I never would have heard of Please Ignore Vera Dietz if it weren't a Printz honor book. I think I've said this before, but I've loved every single Printz award winner that I've ever read, and Please Ignore Vera Dietz was no different.
The story came from different perspectives, mostly from Vera's, but with interjected "brief words from the dead kid", "brief words from Ken Dietz", and "brief words from the Pagoda". These intermissions help set the wry tone of the story.
Vera was a dynamic character, who was enjoyable to read about. She's smart, hardworking, sarcastic, and has character flaws that make her seem real. She visibly develops over the course of the novel.
The plot was ordered in such a way as to build tension. The occasional chapter takes a break from telling Vera's present tense story, and goes back into her history. Secrets are revealed gradually, building up suspense to the point near the end where the flashbacks catch up to the present.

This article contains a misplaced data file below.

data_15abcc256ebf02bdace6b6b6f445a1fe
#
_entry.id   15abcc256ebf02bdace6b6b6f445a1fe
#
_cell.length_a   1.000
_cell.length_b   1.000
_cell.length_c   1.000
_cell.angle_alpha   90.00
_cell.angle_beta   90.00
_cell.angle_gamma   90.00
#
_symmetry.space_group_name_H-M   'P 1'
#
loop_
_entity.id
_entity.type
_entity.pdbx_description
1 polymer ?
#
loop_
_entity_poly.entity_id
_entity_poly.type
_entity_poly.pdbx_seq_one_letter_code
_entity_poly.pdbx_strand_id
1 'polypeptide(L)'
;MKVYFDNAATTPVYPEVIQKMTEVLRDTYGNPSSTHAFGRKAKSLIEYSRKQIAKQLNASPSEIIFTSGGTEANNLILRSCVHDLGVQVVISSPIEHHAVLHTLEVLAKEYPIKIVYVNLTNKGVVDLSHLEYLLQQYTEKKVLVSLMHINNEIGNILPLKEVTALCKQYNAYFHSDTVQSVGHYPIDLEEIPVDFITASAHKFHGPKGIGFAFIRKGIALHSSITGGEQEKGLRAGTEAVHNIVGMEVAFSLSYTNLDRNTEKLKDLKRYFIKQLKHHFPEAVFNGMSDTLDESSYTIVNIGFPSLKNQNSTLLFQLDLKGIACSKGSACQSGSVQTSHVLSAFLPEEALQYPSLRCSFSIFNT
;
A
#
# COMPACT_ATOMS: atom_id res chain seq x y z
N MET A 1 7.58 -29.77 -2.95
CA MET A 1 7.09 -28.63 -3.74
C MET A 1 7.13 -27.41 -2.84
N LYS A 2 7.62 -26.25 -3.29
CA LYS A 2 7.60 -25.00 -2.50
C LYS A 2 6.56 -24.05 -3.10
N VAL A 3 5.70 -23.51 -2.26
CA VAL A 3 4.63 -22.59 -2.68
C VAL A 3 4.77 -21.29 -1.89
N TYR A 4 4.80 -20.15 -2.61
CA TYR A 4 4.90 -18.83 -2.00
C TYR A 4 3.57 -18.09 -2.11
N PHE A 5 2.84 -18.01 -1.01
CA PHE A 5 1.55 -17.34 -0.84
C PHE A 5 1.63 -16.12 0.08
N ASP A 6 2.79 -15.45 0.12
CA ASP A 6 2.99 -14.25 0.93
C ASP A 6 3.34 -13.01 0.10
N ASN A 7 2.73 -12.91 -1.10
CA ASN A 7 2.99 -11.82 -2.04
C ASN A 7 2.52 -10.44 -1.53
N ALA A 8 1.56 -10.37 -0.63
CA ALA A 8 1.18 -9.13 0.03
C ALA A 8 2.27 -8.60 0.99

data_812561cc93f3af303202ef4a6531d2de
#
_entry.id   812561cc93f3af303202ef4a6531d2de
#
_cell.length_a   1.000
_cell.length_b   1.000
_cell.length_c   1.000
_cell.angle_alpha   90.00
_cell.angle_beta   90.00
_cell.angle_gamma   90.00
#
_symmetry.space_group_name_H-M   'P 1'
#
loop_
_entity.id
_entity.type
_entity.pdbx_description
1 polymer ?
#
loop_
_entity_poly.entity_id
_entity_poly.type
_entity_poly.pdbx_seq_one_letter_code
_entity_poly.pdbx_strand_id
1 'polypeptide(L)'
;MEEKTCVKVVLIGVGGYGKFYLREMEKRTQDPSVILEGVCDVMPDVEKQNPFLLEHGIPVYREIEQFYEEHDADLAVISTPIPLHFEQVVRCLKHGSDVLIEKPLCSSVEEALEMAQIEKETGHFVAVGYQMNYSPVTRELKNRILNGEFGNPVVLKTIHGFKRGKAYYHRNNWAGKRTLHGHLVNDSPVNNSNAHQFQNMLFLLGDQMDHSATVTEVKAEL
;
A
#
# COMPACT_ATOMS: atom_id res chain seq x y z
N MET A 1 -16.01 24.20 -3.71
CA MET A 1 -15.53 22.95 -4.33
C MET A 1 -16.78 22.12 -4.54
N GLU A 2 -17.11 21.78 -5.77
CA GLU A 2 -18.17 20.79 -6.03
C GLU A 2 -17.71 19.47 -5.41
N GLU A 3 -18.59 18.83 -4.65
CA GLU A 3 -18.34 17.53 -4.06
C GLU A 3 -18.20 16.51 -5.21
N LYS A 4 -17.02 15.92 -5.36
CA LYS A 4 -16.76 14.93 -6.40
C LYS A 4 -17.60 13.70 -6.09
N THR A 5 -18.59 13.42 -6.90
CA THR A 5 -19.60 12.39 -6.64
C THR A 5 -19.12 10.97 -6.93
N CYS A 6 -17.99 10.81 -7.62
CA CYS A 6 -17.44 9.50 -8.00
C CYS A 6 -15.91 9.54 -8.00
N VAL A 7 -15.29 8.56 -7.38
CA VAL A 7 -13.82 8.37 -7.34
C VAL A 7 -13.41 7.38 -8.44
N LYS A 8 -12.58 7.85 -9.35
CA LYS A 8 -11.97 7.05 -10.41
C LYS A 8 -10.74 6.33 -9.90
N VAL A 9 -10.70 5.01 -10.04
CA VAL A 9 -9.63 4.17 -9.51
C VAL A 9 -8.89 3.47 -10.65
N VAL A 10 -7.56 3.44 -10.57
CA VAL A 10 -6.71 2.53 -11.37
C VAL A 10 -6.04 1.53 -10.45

Though clearing his name/grieving Charlie is the main plot, Vera's developing relationship with her dad was the best part, to me. Their dynamic is certainly unconventional, but it makes sense, given their past.
The writing style was humorous, dark, and at times, heart-wrenching. The writing really brought out Vera's voice, and I felt completely sympathetic to her.
I give Please Ignore Vera Dietz a 5 out of 5, and Please Ignore Vera Dietz gave me a new appreciation for flow charts.